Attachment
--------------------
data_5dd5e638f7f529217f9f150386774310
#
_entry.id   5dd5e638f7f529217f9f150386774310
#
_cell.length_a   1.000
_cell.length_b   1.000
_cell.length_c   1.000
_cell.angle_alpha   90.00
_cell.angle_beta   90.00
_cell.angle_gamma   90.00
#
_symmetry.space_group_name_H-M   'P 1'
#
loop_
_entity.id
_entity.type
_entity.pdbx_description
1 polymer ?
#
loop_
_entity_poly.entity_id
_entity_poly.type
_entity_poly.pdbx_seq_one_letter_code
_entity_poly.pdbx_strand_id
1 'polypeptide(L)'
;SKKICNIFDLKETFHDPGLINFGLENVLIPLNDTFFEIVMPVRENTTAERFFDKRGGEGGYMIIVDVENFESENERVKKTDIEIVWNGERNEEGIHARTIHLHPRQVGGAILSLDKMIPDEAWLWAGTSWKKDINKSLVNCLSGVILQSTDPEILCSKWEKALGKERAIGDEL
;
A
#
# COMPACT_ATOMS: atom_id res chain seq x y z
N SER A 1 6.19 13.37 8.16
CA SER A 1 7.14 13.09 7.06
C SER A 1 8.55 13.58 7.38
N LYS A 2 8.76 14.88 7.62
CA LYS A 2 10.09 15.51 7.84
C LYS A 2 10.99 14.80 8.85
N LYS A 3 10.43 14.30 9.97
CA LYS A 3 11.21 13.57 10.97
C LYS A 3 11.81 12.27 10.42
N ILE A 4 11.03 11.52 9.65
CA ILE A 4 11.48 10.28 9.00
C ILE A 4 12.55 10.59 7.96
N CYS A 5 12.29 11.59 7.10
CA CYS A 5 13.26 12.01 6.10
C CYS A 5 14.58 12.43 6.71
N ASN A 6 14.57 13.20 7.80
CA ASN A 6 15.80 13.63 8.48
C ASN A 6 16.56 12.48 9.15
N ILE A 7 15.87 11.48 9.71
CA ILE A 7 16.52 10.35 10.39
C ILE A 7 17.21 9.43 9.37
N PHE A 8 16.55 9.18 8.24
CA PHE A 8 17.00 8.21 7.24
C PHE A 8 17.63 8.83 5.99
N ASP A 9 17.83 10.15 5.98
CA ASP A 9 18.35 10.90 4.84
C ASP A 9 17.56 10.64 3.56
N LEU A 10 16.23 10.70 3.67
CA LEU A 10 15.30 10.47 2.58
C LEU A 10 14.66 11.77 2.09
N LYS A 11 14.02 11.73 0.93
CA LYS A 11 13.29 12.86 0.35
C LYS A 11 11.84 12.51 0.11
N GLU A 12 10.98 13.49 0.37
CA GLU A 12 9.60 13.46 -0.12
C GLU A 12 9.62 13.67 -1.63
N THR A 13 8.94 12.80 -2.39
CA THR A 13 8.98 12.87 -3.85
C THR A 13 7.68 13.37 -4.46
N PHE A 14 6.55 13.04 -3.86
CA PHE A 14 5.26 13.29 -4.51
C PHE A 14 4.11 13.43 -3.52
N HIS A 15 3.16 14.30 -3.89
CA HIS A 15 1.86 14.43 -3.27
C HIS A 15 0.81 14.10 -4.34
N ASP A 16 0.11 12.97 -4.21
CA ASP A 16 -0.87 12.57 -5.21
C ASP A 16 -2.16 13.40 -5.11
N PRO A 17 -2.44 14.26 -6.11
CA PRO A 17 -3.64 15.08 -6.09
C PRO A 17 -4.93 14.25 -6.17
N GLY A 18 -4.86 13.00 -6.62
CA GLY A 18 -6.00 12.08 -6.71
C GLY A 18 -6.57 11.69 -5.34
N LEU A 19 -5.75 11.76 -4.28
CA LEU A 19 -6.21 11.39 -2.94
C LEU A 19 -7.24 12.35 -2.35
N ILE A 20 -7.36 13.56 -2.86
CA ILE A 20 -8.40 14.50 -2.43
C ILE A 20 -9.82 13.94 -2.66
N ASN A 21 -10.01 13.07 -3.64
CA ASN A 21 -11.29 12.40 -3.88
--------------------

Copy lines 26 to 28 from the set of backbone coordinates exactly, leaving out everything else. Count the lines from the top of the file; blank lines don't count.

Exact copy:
;SKKICNIFDLKETFHDPGLINFGLENVLIPLNDTFFEIVMPVRENTTAERFFDKRGGEGGYMIIVDVENFESENERVKKTDIEIVWNGERNEEGIHARTIHLHPRQVGGAILSLDKMIPDEAWLWAGTSWKKDINKSLVNCLSGVILQSTDPEILCSKWEKALGKERAIGDEL
;
A